We get back into the car and continue our journey into the Theban Mountains. We can see how much more excavation has been done behind the Colossus of Memnon. Several statues that must've been laid flat out during the earthquake, have now been re-erected and are standing vertically once more.
We drive past Carter's house sitting on top of the hill overlooking the mountain. In front of us we can see old Gourna village and the last few remaining houses sitting on top of the necropolis. We tell them about how families have lived there for generations and have made their living from robbing the tombs that lay beneath their houses. We then tell them how Hassan Fathy the famous Egyptian architect was commissioned to design and build a village to rehouse these local people.
To the right of us we can see the Ramuseum and in front of that some mud brick granaries. We drive down the winding tarmac roads that takes us up into the mountains and then down into the valley. When we get out of the car we are surrounded by men and children trying to sell as postcards, statues, anything that they can. Again the hassle is still quite full on. We walked through a small selection of shops selling the usual tourist items and then head into the museum entrance where there is a model of the Valley of the Kings. Waiting for us on the other side are small carts that will drive us further into the valley – and again more souvenir sellers trying their best to make a sale. One young boy climbs onto the front of the vehicle we are sitting in – I can see that Bev finds it difficult to refuse the children. We have already bought a pack of postcards. As the carts set off the boy is still clinging to the front of our vehicle. Eventually he gives up and jumps off – returning to the entrance for the next batch of tourists.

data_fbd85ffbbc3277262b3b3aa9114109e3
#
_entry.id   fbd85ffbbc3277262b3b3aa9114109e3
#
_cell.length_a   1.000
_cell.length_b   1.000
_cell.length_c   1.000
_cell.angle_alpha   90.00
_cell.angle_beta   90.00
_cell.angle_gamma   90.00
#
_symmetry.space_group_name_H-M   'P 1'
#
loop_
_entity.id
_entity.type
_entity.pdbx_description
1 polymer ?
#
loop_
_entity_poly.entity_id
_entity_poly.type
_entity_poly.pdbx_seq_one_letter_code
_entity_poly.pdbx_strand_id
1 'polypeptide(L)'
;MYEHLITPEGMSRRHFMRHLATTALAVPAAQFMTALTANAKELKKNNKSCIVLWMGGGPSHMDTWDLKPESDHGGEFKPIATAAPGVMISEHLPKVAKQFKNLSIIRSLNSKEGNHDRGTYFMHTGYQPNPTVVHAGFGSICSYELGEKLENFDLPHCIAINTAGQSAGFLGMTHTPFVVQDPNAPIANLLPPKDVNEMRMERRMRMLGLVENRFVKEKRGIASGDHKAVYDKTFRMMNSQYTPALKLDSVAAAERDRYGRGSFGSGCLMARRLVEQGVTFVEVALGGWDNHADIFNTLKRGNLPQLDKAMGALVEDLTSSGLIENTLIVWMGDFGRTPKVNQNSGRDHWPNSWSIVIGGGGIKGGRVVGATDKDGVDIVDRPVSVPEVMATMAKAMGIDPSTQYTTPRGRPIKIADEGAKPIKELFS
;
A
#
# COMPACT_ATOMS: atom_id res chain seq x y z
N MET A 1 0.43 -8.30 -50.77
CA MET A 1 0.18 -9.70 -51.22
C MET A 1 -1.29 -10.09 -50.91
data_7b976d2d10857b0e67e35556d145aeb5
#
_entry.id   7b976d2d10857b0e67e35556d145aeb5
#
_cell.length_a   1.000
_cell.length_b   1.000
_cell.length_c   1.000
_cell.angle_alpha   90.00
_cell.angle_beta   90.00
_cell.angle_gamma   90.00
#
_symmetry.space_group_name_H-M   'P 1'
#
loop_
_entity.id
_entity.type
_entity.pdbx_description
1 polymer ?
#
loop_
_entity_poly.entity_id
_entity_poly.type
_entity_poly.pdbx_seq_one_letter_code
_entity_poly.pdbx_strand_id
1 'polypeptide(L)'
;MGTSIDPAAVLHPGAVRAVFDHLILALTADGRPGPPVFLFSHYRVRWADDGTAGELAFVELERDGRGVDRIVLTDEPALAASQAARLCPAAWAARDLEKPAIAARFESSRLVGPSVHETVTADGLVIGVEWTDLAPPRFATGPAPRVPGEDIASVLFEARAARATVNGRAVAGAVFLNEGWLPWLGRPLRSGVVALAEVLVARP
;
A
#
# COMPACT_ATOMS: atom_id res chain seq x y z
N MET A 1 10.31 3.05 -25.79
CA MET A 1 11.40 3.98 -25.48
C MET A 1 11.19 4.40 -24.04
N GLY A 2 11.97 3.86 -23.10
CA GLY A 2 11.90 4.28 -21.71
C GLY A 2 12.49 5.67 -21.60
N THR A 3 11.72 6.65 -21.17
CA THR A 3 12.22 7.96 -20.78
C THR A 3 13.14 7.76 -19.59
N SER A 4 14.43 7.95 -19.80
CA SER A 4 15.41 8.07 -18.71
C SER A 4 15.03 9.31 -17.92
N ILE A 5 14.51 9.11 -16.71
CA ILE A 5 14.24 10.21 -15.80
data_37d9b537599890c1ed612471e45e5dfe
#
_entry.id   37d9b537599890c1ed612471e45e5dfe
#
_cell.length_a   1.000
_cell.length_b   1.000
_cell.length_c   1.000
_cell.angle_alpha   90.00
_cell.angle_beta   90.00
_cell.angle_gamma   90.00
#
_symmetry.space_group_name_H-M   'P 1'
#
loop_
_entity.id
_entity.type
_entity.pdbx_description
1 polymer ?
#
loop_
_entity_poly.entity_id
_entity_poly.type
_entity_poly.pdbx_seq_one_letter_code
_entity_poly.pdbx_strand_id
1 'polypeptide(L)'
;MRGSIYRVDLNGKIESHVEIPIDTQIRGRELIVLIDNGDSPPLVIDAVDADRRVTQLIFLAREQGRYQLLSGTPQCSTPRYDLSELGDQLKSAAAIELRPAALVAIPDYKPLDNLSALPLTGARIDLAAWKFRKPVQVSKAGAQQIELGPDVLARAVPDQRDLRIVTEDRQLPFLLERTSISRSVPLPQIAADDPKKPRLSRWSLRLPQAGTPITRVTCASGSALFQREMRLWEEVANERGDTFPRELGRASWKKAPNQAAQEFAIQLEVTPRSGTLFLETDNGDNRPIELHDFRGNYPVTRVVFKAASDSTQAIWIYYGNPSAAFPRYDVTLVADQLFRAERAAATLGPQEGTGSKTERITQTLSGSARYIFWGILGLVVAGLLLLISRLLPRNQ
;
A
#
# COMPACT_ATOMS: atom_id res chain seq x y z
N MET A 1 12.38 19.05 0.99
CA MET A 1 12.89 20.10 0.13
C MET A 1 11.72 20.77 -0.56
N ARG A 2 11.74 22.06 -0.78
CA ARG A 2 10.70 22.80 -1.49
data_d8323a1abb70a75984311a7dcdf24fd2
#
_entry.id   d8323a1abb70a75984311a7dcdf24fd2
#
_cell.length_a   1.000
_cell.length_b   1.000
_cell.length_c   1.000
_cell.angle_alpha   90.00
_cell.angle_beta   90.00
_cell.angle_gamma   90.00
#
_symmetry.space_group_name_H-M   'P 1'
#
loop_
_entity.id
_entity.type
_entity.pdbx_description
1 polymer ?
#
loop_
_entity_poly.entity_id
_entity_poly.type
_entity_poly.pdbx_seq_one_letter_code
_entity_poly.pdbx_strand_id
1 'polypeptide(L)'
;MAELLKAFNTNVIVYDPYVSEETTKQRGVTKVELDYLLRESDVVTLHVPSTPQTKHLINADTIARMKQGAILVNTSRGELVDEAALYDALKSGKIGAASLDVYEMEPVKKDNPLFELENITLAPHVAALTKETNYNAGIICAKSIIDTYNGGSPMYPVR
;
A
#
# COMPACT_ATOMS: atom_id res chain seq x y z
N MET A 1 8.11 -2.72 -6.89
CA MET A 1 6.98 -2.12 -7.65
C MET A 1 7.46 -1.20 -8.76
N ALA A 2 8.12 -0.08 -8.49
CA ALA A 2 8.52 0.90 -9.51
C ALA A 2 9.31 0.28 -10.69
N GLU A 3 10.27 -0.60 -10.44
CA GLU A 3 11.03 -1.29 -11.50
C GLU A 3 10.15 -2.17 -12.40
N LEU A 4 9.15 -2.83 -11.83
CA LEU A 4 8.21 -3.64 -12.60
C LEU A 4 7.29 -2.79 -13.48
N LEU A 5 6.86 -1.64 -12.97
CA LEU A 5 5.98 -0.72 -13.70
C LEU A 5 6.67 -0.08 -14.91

Once at the ticket kiosk we decide which tombs we are going to see and the man in the kiosk recommends the tomb of Tausert. Tausert was the Queen and last pharaoh of the 19th dynasty. We also decide to visit the tombs of Ramses the third and Ramses the fourth. The man also tells us that we must leave any cameras we have with him. I said that in the past you used to be able to take photos outside of the tombs and he said not any more. He said that he trusted me as long as I can my camera in my bag he wouldn't take it from me. Oh well I said to Bev - it's not just about the photos!
We walk up the incline towards the first Temple, although not hot by any standards at this time of year, we really begin to feel the heat. We go into Tauserts Temple which is really quite impressive. Peter does an explanation of the paintings. There is a sarcophagus at the bottom of the tomb. The Guardian of the tomb starts to make conversation with Peter. I ask what he wants and Peter tells him that he thinks that he knows him from somewhere. Shortly after he tells Peter that he can show us something special. He waits until the other tourists have left the tomb and then takes out a torch and shows us an inscription underneath the lid of the sarcophagus. I'm not quite sure what secret this was as we had already seen tourists coming in with their own torches and looking at this inscription. Anyway, with this we feel obliged to leave him a tip.
We go into the tomb of Ramses the third – I'm not able to do this tomb justice in my description but this link does a better job.
After this Louis and Bev go into Tutankhamen's tomb – you have to pay extra for this ticket and Peter and I have already seen it so we wait outside. The tomb itself in comparison to some of the others is not as outstanding in terms of its wall paintings and it is also quite small. I think any visit to Tutankhamen's tomb must also be done in partnership with a visit to the Cairo Museum to see the treasures that the tomb once held. This is the point at which you will become awe inspired. It is just incredible to imagine that such a small, unassuming tomb would have held such amazing treasures – but especially in such large volumes.